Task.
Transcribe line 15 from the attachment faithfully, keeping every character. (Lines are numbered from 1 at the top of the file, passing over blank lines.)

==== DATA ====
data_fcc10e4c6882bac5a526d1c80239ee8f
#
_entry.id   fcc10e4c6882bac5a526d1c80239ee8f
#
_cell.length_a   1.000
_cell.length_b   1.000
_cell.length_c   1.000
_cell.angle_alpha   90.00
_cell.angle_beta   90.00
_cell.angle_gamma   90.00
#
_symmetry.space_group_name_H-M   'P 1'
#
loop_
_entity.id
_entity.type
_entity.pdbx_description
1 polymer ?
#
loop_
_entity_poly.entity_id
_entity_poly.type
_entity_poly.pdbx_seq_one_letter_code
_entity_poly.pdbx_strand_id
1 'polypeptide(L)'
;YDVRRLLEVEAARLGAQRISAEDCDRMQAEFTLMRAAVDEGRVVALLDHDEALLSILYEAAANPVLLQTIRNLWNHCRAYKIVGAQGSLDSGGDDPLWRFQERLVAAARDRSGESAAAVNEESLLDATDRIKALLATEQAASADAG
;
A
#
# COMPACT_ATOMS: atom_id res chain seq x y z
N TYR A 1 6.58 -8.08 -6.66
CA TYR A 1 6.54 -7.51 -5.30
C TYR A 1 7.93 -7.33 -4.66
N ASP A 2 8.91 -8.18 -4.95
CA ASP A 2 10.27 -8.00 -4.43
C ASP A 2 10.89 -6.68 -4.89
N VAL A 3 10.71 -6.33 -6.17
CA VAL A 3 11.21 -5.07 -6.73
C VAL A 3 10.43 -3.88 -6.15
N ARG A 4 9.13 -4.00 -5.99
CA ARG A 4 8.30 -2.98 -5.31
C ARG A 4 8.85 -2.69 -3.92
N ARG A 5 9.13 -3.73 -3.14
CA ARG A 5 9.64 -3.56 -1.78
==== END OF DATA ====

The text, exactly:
_entity.id